Growing up near Cleveland, OH, Regula took to synthesizers precisely because he was never had a proper music education. Sparked by a teenage obsession with Throbbing Gristle, electronic music offered him a way in, so to speak. “As a non-trained musician, it gave me the ability to make acceptable sounds without any training or ability from the beginning.” Miming the twist of a knob, his eyes light up and he adds, “Oh wow, that does that.”
“Oh wow, that does that,” may be a more apt maxim for Regula than the sexy guitar thing.These five words explain the root of his intense dedication to esoteric hobbies so well, so simply. Consider the origin of the craft that now sees him labor for 16 hours straight, forgetting to eat. “I had gotten some books out of the Cleveland public library in '93, '94, that were like 'build a better synthesizer!' but it was all just schematics and no information, and I had no background in that kind of stuff at all.” Never truly deterred, he was inspired by seeing Fluxmonkey perform in Cleveland while visiting Slane. Flux Monkey's gear was homemade, providing proper flint to once again spark Regula.
This was 2005. He took to the internet and found plenty of information for beginner builders. “From the start, things just worked.” When Slane moved to Brooklyn, they started Telecult Powers and resolved to only play gear that Regula had built. In a telling analogy, Matthew likens the ensuing building frenzy to the Pentagon's war machine. “Once they get a taste for war, they just go 'we've gotta have better, stronger, more powerful devices at our disposal.' You gotta do it yourself, so you have DAARPA and all of that stuff. I can't say that I was our DAARPA because I didn't design this stuff myself.”
Matthew Regula with rig on top of trash can at Saint Vitus.
This is a fact that Regula will go to great lengths to remind you of. He refuses to start a traditional company because he gets all of his designs and circuits from the internet. The service he offers is more so one of a contractor, devising a specific group of modules based on the needs of the person buying it. He prides himself on making sturdy machines that look good (sexy, even) at about half the price that a company with a recognizable name would. Actually, his endeavor has no name. This refusal to self-identify is not the norm in the synth world. It implicitly says a lot about the maker at hand, especially considering the musical instrument industries liberal approach to intellectual property.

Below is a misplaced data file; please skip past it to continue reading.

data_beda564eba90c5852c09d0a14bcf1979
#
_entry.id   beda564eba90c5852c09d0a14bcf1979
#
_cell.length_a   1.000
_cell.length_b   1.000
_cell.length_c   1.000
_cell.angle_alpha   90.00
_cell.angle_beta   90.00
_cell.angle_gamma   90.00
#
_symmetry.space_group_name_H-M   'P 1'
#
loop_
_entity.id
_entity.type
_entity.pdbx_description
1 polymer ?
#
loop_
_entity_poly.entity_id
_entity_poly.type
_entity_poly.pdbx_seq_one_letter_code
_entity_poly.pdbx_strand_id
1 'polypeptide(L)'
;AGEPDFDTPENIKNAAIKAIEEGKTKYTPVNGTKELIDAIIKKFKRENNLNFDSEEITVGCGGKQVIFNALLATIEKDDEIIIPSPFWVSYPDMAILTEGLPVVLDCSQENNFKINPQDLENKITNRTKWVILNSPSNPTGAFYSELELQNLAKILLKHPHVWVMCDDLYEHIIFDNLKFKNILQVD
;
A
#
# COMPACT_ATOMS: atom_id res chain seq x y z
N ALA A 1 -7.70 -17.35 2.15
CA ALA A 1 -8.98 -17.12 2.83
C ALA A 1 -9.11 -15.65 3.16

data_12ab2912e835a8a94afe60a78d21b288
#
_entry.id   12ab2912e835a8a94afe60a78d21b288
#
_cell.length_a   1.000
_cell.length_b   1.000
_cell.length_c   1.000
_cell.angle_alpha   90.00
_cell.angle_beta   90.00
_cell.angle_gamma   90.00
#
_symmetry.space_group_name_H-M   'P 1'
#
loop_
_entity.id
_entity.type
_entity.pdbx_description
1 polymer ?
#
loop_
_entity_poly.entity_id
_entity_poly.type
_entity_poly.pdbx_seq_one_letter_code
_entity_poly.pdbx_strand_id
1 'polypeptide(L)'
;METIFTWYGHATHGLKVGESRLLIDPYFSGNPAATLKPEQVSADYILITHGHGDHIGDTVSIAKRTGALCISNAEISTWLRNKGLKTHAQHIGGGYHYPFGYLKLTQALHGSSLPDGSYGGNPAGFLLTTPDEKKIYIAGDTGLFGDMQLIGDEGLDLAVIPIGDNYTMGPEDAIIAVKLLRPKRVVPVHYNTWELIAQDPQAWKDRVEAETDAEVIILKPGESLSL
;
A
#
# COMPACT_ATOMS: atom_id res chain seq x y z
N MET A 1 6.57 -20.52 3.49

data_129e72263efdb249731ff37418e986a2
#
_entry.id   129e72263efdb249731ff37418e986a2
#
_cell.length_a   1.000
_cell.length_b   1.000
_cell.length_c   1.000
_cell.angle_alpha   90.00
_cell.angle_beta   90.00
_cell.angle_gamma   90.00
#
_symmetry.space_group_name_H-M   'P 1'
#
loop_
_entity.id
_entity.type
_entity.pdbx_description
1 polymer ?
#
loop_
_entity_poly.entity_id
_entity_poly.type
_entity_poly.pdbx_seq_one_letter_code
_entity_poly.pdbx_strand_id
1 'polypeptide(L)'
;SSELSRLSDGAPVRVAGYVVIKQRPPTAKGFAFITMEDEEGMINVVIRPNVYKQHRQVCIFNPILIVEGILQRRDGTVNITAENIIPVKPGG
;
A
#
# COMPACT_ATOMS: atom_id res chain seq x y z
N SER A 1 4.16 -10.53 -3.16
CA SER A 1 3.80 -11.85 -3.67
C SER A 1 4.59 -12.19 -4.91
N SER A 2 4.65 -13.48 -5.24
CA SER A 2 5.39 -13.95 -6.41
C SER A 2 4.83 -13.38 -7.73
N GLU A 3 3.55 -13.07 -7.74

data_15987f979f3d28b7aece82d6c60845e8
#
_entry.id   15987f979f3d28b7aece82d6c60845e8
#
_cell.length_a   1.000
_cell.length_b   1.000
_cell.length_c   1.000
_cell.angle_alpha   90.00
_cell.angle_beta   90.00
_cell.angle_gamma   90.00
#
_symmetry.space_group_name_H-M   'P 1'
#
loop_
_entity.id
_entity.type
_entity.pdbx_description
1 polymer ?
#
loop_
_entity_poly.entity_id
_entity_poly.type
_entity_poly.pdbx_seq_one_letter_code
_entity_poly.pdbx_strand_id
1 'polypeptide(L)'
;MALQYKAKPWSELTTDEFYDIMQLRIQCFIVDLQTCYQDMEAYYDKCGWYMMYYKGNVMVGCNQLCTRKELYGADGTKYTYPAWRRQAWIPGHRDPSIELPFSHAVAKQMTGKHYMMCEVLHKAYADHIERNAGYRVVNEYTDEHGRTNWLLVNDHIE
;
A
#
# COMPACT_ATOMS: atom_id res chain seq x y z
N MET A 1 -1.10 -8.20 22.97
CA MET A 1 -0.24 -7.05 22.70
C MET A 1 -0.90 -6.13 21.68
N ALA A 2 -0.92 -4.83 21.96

Check out analoguehaven.com and you will see around 90 individual brands of Eurorack modules–the most common style of synthesizer module on today's market–with prices all over the lower half of the triple digits. The Eurorack industry is a personality driven one, with all manner of differentiating minutiae which would baffle any outsider. We're talking pedantry on par with industries like craft beer and small batch bourbon. Matthew Regula's operation is roughly the equivalent of moonshining with recipes found in the back of your uncle's cabinet.
Regula has built and fixed synthesizers for “nobodies and somebodies and in-betweeners.” The only customer that Regula has not consulted with face to face is also his highest profile one, a prominent experimenter beloved by Pitchfork and a sometimes opening act during arena tours. In a cosmically bizarre turn, Regula also put in a very brief stint with beloved indie rockers, Diiv. It's hard to picture Regula on stage with hair down his back (he cut it last summer) surrounded by a group of boys so pretty.
Perhaps my favorite Regula-as-wiz story that makes the rounds involves a local ambient musician and cassette label head. This musician was having a problem with his synthesizer, so he brought it to Regula's apartment. As payment, Matthew asked for a six pack and opened the machine up on the workbench beneath Madonna. By the time the owner had returned from the corner bodega with said beer, the synth was in perfect working order. Word to the wise though, you may have to offer a lot of beer to get him to build you a synthesizer.
If you're interested in buying or just chatting about synthesizers, you can get in touch with Matthew Regula by email. He has a new cassette coming out on 905 Tapes soon, and you can hear his music as Mr. Matthews on Bandcamp.
[cables.png]Mr.Matthews (solo project).